Tuesday, April 05, 2011

The cash rent smoking gun?...

One familiar gripe from tenants who are asked to switch to cash rent from shares or have to compete with strong cash rent bidders is that cash renters mine the soil.  This actually one way I try to argue for longer term contracts, since there would an obvious incentive to take care of fertility if you are reasonably assured you will be there in 10 years or so.

As Illinois is one of the leading cash rent states, a recent study may add some strength to that argument.
The most consistent P declines since 2005 occurred across the Corn Belt and Central Great Plains. The median P level for the 12 major Corn Belt states plus Ontario declined from 28 ppm in 2005 to 22 in 2010. This decline has major agronomic significance since a high percentage of samples from this region now test below critical levels (Figure 3). Considering that soil P levels are highly buffered, such large declines for a population of over 3 million samples over a 5-year period are surprising. The high sample volume and limited diversity in cropping systems of the Corn Belt offers opportunities for additional evaluation of aggregate data to gain insights into the cause of these declines. [More (pdf)]
 Consider these maps:

Of course, there are several other reasons why P1 tests are dropping, but as the article points out, this is about the best data we can come up with. And the study was done by the fertilizer industry, so the point of view must be taken into consideration.  Even with those sampling flaws and disclaimers, I think there is some cause to be concerned.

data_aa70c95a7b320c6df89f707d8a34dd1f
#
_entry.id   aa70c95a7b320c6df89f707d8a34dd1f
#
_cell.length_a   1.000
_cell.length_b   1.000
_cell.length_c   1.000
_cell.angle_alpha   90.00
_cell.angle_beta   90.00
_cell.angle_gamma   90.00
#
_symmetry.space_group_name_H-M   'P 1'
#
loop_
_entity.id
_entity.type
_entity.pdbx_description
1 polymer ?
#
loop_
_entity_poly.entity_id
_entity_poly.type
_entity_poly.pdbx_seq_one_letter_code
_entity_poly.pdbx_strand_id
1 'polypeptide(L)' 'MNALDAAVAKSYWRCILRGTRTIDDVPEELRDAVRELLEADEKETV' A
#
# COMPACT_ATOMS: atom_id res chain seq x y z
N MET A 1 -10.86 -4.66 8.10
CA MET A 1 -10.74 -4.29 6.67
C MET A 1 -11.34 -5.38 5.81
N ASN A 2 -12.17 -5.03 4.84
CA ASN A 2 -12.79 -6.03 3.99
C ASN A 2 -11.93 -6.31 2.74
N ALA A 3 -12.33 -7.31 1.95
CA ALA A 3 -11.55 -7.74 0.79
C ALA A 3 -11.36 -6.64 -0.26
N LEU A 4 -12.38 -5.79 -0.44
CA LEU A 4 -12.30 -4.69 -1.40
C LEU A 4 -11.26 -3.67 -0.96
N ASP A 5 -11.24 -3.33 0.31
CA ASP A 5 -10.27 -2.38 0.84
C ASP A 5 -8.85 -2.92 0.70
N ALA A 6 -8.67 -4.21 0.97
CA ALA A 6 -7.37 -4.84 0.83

The report also details the drops in K as well as micronutrients, but it was the phosphorus that stuck out in my mind. Checking our own tests, I can't see it, but soil tests can wander all over a wide range.

Still maybe our tests aren't dropping because we haven't enjoyed the killer yield increases that all the other farmers seem to be getting. Seriously, since it takes considerable time to correct soil deficiencies, I think owners and farmers both should be paying closer attention to what is happening with fertility.


Chuck said...

On the other hand, Marion Calmer presented some data at this year's National No-Till Conference where he has not applied fertilizer for years in a test plot and yields are not dropping.

I don't have his data at hand, but I'm sure you can email him at mcalmer@calmercornheads.com and he'll share it.

I'm not saying he's right, but he has some really interesting data.

Anonymous said...

John with to-days risk I think most guys are doing whatever they can too get highest yields -an upcoming BTO here actually pays premium rents and spreads more fert. than "normal" guys...actually I think many are over fertilizing for yields we get here...interesting note from Chuck about Calmers as some organic fields are testing higher in nutrients 10 yrs. after they got certified than when they where conventional..have a safe spring-kevin